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Origins Of Authority Traced Back To Ancient Peru

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Tom Hale

Senior Journalist

clockMay 1 2016, 12:07 UTC
78 Origins Of Authority Traced Back To Ancient Peru
The site of Chavín de Huántar, which Rick and his team have studied for 20 years. GFDL/Wikimedia Commons. Public Domain

Whether it's a president, prime minister, monarch, or emperor, it is always assumed that societies need a leader. But for tens of thousands of years, humans managed to survive without the need for any central authority. Archeologists from Stanford University think they might be getting close to understanding how this change was brought about, through an active strategy of awe-inspiring architecture and mind-bending drugs.

Their study headed to a 3,000-year-old archaeological site in Chavín de Huántar in the Peruvian Andes, where a culture known as Chavín developed. Other civilizations at this time were also in the process of establishing a centralized power, most notably the ancient Egyptian pharaohs. However, the site of Chavín de Huántar is of particular interest to archeologists learning about power in early societies as it captures a transitional moment.

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“More than 5,000 and certainly 10,000 years ago, nowhere in the world was anyone living under a concerted authority,” said John Rick, the Stanford University archeologist who led the research, in a statement. “Today we expect that. It is the essence of our organization. ‘Take me to your leader. Who’s in charge here?’ So where did that come from?” 

The archeologists believe Chavín de Huántar was run by a dictatorial clique of priests, making it an early example of an actively authoritative society. The priesthood exerted their authoritarian rule through the use of psychoactive drugs, stone architecture, and iconography to cultivate an illusion of power.

The team discovered that many of the gravestones featured engravings that portrayed psychoactive plants, drug paraphernalia, and people under the influence of a mind-altering substance. Rick believes these drugs were used to encourage the notion that these leaders had a divine connection, hence justifying their powerful position in society.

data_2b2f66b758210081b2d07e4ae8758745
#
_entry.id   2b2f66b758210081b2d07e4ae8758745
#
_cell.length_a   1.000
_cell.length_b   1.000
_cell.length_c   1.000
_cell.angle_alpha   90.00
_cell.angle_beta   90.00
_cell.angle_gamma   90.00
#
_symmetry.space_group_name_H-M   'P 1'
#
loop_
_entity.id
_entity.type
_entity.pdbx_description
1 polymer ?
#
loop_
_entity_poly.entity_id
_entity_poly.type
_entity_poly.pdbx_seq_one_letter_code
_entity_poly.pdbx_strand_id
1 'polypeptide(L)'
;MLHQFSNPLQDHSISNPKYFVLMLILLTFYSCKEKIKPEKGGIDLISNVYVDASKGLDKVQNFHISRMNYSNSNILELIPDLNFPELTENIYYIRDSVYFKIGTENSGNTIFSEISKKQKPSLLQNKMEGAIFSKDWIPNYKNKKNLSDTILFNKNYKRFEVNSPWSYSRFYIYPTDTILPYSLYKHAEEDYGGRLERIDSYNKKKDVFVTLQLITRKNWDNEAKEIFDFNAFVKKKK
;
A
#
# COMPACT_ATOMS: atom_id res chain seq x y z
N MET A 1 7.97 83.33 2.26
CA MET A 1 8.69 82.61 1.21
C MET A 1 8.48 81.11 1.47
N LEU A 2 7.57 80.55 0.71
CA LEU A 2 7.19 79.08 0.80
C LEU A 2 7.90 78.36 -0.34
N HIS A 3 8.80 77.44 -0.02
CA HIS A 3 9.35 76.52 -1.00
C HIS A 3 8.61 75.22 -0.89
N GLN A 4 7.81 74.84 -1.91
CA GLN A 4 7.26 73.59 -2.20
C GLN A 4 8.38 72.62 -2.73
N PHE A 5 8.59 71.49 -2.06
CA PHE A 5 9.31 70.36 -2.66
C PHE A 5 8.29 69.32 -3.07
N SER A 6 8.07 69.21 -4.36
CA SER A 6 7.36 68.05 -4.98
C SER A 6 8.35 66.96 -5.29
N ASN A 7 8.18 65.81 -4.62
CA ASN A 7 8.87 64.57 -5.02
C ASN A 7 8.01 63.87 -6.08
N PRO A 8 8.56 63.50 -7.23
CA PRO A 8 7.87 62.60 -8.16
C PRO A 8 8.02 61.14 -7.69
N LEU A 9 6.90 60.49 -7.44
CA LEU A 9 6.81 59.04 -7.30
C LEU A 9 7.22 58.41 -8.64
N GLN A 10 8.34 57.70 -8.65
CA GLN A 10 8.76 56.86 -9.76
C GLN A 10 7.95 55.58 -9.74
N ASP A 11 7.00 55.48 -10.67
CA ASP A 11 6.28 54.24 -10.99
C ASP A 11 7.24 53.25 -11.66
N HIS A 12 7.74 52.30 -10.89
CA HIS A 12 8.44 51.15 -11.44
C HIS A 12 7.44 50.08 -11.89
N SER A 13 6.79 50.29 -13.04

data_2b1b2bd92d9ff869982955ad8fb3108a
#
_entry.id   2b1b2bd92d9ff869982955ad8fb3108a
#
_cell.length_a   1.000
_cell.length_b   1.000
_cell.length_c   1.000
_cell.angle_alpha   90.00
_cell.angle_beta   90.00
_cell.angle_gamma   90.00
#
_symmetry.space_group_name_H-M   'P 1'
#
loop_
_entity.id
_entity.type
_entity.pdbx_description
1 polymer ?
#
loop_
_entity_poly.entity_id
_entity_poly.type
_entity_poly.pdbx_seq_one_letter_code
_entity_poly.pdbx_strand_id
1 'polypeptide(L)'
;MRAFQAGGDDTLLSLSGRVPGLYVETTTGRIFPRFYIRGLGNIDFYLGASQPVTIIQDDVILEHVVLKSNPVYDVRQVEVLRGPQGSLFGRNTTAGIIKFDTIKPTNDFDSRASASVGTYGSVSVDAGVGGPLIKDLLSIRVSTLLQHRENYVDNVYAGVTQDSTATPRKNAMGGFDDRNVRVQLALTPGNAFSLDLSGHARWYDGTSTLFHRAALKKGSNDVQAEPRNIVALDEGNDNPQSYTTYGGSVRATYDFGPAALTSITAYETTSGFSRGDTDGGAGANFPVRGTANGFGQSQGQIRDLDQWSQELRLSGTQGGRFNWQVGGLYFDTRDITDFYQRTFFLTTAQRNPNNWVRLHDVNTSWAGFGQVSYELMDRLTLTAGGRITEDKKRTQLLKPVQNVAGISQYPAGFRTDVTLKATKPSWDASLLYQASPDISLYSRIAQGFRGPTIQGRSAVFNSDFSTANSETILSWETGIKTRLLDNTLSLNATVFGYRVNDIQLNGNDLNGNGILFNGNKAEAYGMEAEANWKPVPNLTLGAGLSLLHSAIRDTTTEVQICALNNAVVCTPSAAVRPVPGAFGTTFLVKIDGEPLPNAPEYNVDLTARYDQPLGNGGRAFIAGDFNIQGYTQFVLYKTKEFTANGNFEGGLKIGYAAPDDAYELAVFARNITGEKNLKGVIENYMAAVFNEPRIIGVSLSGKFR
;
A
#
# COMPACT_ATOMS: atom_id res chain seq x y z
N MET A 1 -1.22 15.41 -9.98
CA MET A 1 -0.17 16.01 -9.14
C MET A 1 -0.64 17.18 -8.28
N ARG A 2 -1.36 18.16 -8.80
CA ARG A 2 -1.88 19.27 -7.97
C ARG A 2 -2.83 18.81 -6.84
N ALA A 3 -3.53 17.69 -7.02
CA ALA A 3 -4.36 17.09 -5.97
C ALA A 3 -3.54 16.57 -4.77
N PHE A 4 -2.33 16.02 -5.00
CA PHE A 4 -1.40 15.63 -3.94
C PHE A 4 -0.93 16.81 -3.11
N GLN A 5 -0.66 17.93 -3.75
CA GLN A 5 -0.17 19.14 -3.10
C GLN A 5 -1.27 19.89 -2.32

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A snuff box made from mammal bone found in Chavín de Huántar, demonstrating the culture's use of iconography and drugs. Credit: Lombards Museum/Wikimedia Commons. (CC BY 3.0)

The priests also used grandiose architecture and iconography to portray their dominance and establish an aura of power. An important part of this was the transition from using material such as wood and textiles to stone in order to engrave their deeds. Rick believes this simple change made their words go from appearing "light" and temporary to permanent and authoritative.

“[The priests] needed to create a new world, one in which the settings, objects, actions and senses all argue for the presence of intrinsic authority – both from the religious leaders and from a realm of greater powers they portray themselves as related to,” he said.

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In an interview for Stanford University, he added: “I was fascinated with the evidence we have of the manipulation of people... After a while, I realized it was being done for a purpose. The planners, organizers, and orchestrators were trying to get something – what they wanted was an increase in their level of authority.

“They went to incredible creative ends to get there.”


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  • archeology,

  • ancient history,

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